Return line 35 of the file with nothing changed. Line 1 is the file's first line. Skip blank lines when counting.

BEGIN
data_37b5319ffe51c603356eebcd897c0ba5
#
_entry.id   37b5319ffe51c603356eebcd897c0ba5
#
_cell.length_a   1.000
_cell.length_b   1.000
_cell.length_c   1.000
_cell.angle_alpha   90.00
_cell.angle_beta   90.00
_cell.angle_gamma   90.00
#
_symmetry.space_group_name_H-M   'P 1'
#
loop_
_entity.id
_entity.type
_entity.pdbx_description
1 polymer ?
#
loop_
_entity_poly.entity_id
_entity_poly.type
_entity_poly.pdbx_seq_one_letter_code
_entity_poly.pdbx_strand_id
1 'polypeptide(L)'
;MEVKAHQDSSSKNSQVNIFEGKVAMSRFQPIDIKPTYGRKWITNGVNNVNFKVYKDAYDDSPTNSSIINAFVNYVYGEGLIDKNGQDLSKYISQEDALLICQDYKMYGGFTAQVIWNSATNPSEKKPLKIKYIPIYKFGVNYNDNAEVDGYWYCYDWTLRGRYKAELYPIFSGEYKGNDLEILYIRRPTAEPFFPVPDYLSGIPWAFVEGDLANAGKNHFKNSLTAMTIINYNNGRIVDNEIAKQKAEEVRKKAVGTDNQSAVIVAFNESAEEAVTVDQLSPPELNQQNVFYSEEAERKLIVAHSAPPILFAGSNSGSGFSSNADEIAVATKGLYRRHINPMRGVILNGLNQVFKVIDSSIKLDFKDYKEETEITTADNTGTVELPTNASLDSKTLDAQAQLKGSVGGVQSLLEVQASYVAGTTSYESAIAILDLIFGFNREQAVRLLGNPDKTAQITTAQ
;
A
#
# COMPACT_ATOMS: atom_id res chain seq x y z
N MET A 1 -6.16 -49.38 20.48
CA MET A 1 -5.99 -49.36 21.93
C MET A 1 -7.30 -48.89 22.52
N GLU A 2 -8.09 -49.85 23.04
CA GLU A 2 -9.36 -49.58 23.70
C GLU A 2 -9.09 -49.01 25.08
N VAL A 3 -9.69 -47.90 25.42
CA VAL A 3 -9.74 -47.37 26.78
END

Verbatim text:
CA GLU A 2 -9.36 -49.58 23.70